Nick Fiedler, The Hopeful Skeptic

'In line with Christianity being a way of life together, rather than just a system of beliefs, Dave Andrews outlines his response to the teaching and example of Jesus as he announced the kingdom of heaven being here and now. “Jesus … was not trying to change the regime but changing the system itself". He does not see an answer in a withdrawal from the world as in monasticism but recognises the mysticism which the monks embraced.

The kingdom is under girded with compassion and love, not through withdrawal from the world but in embracing the needy as a practical means of identifying with Jesus. He gives a host of examples both from his own experience and the record of others who demonstrate "solving of problems in a Christlike way". He borrows The Twelve Steps Approach from AA and makes reference to the effectiveness of grass roots movements, such as GROW and The Oxford Group, his own Waiters Union and many other offshoots with self help ideals.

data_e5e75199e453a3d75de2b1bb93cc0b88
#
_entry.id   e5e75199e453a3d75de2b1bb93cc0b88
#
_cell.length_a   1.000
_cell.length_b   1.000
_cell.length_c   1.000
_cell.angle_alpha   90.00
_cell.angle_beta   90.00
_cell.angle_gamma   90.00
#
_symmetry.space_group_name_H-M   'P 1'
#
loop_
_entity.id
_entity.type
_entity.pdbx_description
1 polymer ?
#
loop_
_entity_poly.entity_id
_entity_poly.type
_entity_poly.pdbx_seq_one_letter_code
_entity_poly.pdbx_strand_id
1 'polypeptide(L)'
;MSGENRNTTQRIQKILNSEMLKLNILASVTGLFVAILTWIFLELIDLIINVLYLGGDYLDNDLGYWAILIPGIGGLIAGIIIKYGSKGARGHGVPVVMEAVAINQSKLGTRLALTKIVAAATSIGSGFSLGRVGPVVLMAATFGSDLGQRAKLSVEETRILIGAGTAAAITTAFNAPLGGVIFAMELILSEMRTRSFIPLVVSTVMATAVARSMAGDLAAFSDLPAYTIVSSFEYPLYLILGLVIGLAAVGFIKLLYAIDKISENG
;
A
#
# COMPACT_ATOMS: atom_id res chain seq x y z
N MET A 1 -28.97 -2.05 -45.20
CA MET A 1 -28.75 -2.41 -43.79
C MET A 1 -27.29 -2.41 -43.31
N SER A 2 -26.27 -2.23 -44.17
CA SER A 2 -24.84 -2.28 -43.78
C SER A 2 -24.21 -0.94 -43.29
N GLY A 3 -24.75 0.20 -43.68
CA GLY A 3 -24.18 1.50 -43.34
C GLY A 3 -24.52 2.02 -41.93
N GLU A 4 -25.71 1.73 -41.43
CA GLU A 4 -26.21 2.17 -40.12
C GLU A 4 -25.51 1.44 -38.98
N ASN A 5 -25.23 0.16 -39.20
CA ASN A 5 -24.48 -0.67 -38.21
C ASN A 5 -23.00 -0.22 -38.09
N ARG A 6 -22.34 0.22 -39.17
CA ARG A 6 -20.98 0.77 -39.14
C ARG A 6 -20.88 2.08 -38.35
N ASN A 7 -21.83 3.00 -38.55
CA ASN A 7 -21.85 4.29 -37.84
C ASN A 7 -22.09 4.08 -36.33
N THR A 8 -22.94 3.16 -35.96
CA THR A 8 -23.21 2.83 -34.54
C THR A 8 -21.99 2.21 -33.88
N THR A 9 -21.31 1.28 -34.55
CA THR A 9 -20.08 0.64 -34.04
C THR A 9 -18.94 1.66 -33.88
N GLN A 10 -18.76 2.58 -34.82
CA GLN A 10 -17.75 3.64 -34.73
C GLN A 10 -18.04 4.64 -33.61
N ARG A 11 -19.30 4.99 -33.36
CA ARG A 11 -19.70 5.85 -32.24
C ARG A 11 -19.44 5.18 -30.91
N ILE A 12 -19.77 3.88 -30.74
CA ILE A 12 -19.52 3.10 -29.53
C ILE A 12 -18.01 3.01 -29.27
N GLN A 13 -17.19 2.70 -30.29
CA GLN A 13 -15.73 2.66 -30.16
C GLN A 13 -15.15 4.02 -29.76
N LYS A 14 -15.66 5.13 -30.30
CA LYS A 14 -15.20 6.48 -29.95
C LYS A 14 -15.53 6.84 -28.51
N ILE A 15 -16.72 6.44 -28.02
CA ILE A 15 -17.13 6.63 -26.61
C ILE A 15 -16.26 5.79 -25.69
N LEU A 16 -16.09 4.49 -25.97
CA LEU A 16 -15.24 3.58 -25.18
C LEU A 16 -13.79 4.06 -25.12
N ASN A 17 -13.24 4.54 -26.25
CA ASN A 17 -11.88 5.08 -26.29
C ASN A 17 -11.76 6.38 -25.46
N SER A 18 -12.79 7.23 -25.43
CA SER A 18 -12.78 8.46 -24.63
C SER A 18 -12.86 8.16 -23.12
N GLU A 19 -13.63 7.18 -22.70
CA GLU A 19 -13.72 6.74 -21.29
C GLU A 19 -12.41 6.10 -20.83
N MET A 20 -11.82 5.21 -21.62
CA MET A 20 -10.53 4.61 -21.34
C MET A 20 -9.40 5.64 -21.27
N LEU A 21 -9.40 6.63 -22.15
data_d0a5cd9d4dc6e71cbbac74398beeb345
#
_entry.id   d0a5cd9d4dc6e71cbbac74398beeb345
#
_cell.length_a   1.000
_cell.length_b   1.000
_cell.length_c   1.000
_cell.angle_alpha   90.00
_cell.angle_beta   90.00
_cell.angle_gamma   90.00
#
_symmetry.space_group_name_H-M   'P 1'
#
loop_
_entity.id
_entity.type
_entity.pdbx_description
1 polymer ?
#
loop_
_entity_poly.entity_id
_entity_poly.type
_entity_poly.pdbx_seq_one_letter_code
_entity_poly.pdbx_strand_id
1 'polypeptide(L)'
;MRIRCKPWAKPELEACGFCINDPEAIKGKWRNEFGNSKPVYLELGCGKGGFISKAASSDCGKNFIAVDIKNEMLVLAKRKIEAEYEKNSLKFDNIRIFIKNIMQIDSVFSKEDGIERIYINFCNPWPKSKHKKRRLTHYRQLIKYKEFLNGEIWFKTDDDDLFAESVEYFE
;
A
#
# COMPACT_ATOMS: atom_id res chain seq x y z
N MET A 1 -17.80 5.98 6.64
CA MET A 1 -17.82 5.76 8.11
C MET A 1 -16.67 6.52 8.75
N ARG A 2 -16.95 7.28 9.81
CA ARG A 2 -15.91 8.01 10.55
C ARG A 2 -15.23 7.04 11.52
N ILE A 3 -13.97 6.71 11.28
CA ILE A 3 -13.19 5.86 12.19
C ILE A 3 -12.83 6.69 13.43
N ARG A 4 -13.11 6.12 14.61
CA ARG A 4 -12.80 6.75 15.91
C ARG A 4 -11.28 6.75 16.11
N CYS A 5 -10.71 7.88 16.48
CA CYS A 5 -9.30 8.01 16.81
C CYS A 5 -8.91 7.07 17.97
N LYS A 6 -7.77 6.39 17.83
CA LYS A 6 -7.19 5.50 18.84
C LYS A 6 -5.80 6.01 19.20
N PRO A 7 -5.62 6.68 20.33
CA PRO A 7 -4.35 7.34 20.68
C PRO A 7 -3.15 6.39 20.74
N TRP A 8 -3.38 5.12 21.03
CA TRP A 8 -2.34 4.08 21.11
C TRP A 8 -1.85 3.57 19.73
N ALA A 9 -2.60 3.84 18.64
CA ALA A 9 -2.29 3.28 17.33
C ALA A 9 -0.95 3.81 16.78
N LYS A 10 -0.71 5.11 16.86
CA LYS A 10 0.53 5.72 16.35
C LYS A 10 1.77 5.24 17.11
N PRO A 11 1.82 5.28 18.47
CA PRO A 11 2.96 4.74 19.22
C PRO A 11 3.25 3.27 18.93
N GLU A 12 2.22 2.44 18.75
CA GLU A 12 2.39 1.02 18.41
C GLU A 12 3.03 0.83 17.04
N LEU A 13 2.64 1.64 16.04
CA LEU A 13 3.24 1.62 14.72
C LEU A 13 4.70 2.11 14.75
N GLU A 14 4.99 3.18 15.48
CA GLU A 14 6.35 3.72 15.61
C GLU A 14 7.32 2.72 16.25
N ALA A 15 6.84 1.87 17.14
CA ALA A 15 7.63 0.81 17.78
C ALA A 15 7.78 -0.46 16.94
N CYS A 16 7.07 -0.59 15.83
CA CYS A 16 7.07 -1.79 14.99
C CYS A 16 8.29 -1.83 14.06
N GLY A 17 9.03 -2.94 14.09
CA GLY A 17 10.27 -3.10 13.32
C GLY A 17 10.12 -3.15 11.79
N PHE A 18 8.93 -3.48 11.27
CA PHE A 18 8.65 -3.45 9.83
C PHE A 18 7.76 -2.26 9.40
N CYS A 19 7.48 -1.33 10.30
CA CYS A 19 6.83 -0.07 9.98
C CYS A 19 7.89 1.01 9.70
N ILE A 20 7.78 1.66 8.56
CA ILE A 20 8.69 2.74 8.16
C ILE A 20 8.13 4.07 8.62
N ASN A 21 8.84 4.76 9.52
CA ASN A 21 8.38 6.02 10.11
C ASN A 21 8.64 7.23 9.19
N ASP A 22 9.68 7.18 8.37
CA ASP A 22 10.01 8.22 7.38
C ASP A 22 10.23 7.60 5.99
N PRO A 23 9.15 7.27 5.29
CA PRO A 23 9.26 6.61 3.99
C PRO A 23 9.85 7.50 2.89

He sees these as all being based on Christ's teaching of solidarity, subsidiarity and equality. These have been movements with "initiatives of change", frequently on an inter-faith basis. He holds the conviction that "Jesus is with people, whether people know it or not". He acknowledges that his approach is "considered liberal secular in origin, not evangelical, charismatic, pentecostal – the fastest growing forms of Christianity today". He advocates being "less Christian" and becoming "a Christlike community". While some enthusiasts may view him as "liberal"; others from a denominational background may consider him "radical". However as fellow followers of Jesus, his thoroughly documented proposals cannot be ignored. The book is well worth reading and reading again.

John Atkinson,